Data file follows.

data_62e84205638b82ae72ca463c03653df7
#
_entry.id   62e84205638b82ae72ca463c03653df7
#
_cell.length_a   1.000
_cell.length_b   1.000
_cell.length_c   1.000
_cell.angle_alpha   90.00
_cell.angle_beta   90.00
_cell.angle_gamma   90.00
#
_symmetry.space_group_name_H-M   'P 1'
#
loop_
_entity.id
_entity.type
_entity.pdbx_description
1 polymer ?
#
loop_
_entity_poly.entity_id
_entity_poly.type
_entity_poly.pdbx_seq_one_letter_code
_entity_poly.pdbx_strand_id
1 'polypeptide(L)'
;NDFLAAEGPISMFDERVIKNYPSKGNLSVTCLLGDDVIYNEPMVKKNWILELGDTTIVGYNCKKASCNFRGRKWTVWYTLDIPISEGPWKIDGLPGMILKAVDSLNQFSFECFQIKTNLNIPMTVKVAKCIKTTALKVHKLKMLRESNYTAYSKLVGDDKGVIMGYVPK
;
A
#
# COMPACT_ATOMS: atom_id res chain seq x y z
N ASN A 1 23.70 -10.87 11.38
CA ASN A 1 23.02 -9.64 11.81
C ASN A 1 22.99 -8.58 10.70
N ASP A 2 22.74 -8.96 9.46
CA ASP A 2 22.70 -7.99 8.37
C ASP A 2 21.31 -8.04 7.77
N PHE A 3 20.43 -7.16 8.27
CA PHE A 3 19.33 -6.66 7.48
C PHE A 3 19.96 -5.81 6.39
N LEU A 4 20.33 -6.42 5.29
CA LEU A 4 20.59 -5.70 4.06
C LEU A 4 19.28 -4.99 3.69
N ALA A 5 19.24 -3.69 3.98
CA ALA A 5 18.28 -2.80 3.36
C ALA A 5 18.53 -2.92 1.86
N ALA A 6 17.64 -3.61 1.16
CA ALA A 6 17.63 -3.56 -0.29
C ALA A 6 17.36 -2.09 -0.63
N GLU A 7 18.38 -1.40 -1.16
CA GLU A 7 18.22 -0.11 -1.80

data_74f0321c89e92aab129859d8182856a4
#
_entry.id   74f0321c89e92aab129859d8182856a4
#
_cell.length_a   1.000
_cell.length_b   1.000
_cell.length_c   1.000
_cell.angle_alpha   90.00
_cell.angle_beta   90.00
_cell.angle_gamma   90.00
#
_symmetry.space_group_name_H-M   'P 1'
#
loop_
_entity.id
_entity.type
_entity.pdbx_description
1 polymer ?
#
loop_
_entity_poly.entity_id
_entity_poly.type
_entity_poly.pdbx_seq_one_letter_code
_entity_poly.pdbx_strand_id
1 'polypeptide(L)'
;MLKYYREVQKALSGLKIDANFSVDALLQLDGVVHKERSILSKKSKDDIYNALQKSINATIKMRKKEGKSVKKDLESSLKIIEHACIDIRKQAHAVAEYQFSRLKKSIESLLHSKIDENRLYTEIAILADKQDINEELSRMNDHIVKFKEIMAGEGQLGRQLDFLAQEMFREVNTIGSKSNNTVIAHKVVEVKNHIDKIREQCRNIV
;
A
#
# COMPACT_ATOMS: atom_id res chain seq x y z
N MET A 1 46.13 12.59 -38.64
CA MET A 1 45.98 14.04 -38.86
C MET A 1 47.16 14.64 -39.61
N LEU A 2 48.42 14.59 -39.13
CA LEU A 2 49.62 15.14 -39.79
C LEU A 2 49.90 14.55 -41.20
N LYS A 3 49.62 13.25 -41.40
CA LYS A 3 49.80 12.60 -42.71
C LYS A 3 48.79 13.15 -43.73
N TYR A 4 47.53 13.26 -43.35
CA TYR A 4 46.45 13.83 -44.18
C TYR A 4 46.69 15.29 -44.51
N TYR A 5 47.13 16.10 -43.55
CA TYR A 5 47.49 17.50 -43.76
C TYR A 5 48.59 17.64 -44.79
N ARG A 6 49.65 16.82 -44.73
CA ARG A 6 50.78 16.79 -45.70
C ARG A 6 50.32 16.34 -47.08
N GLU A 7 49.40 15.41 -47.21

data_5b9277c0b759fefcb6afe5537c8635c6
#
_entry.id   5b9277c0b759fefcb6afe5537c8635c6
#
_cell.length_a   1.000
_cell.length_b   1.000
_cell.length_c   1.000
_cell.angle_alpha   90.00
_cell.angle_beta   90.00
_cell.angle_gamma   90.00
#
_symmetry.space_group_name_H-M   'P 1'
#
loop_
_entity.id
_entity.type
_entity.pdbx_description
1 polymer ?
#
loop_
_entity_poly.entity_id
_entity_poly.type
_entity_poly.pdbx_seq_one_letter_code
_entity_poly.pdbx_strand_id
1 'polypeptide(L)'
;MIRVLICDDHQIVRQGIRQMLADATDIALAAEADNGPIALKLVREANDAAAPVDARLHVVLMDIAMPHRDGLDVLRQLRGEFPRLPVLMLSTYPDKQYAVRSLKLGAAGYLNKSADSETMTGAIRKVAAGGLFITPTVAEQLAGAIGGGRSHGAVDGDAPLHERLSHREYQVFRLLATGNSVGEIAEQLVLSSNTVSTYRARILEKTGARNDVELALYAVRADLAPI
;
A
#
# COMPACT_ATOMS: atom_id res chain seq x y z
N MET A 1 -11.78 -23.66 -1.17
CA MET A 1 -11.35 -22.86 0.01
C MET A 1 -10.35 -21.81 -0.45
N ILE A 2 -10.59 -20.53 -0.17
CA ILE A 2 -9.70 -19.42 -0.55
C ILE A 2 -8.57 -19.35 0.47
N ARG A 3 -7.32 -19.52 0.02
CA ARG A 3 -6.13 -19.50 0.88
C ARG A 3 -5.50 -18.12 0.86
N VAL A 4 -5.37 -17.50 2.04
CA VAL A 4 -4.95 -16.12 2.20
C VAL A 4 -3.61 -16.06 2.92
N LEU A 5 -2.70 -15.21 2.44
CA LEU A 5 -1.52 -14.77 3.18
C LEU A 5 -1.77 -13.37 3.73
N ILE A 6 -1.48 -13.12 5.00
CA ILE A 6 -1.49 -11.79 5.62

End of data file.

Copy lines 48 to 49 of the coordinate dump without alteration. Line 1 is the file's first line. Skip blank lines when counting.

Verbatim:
C ALA A 6 17.36 -2.09 -0.63
N GLU A 7 18.38 -1.40 -1.16